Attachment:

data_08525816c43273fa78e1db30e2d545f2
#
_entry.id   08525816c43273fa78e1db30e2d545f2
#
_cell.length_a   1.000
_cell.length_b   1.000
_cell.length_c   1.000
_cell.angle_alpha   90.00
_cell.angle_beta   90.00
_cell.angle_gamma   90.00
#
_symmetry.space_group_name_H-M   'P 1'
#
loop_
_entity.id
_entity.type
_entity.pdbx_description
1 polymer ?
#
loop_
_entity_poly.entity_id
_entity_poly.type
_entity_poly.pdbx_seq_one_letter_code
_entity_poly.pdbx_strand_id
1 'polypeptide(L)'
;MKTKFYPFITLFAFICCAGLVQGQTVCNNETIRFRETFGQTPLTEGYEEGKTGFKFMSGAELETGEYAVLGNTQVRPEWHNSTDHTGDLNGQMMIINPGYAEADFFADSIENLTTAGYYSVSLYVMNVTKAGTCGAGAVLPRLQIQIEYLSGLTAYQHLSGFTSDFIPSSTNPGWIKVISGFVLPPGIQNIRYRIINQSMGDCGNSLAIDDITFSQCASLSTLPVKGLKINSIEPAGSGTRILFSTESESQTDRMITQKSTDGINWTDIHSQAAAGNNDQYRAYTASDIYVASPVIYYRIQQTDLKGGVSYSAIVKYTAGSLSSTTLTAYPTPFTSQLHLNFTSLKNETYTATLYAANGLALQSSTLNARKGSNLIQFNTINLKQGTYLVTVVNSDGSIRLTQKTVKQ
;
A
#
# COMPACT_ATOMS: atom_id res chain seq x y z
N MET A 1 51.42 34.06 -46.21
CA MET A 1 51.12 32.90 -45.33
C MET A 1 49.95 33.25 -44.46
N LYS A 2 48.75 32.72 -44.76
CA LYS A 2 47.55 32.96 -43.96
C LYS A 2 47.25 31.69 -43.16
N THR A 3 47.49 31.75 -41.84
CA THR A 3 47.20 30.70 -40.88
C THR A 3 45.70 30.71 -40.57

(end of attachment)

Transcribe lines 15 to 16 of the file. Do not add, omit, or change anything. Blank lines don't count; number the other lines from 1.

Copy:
_entity.id
_entity.type